How to Work Out Like You’re in an NFL Training Camp

Jason Miller/Getty Images

Jason Miller/Getty Images

Across the country, NFL training camps are a sign that the upcoming pro football season is drawing closer. (Your coworkers’ fantasy football drafts at Buffalo Wild Wings are probably an indicator, too.) The glimpses we’re seeing of running routes, passing plays, and sprints down the field remind us that football might be on TV for half the year, but the training season for players never stops — especially during training camps.

The reality is that players need to come to training camp already in shape for grueling drills and midsummer practices. But the areas that have gone soft over several months of the off-season quickly get whipped into shape. Training camps are no joke, writes Ryan Riddle, now a Bleacher Report writer but formerly an Oakland Raiders defensive end who also plays for the Jets, Falcons, and Ravens. “Each year the fight to survive another season begins under the sweltering summer sun. The days are long, the pain is real and the pressure is incredible,” Riddle recounts of his NFL training camp days.

The hard work pays off, though. There’s no doubt that players in the NFL are some of the most athletic men in the country, and if you’re looking to step up your workout game, it can’t hurt to take a few pointers from the pros. You might not have the advantage of several months of pre-training camp workouts on your side, but there are definitely ways to adapt those routines to your own gym workouts. Here’s a few tips and some exercise routines that will make you feel like you’re in the middle of a training camp, unfortunately minus the free team swag.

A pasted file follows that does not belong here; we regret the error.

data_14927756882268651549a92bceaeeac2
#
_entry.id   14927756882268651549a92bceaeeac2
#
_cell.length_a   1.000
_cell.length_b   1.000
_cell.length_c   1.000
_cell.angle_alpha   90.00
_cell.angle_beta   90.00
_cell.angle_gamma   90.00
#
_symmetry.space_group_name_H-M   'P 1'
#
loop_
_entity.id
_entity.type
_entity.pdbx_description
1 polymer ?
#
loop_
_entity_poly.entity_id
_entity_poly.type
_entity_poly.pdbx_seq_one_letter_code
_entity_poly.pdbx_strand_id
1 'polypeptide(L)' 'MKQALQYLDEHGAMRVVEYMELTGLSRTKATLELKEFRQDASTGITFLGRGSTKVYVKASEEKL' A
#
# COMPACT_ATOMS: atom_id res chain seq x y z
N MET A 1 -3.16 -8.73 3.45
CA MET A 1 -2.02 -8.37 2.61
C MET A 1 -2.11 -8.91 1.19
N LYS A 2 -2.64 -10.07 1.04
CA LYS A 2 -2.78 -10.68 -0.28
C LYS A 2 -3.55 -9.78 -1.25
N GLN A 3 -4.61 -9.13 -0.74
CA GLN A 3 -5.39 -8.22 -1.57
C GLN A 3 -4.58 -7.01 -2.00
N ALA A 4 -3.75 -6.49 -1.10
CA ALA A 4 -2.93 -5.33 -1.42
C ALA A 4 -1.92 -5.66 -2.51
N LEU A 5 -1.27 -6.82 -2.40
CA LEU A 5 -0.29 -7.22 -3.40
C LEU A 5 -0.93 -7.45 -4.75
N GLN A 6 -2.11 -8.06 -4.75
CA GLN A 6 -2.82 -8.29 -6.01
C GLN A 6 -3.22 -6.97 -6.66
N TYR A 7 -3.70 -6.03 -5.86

1. Focus on the basics

Phil Walter/Getty Images

Phil Walter/Getty Images

Every year, several former University of Miami Hurricanes travel back to their alma mater during the NFL’s offseason to train under their former college strength and conditioning coach, Andreu Swasey. For years, players like Willis McGahee, Jeremy Shockey, Clinton Portis, Santana Moss, Ed Reed, and more have come back to train under Swasey’s leadership, alongside current Hurricane players.

Several years ago, Men’s Fitness reported that Swasey has little time for “fancy” equipment like Bosu balls or foam rollers that many teams have begun to use. The reason? “The old stuff works and always will,” Swasey told the publication. In other words, if you’re looking to get in great shape, don’t think you need an intricate new routine. Players under Swasey — Hurricanes and NFL players alike — train by doing exercises like the bench press, Romanian deadlifts, and ladder drills. Men’s Fitness even compiled a sample weekly workout routine to try, modified for likely skill level and time constraints of a “normal” person who isn’t getting paid millions to work out in the offseason.

2. Emphasize core exercises

If you’re looking to increase your speed and agility, following tips from the speediest of the NFL players will help you out. DeMarcus Ware, now a defensive end for the Denver Broncos, said exercises like cable-resisted physioball crunches helped him to make sure he could beat the tackles in his linebacker days with the Dallas Cowboys. “Everything I do starts with the core,” Ware told Stack. “The majority of the moves I do on the field, I’m going to have an offensive lineman grabbing and tugging on me, so I have to use my core to make an explosive movement” to beat the block and get to the quarterback. In other words, even NFL players don’t get out of crunches. They’re just more intense.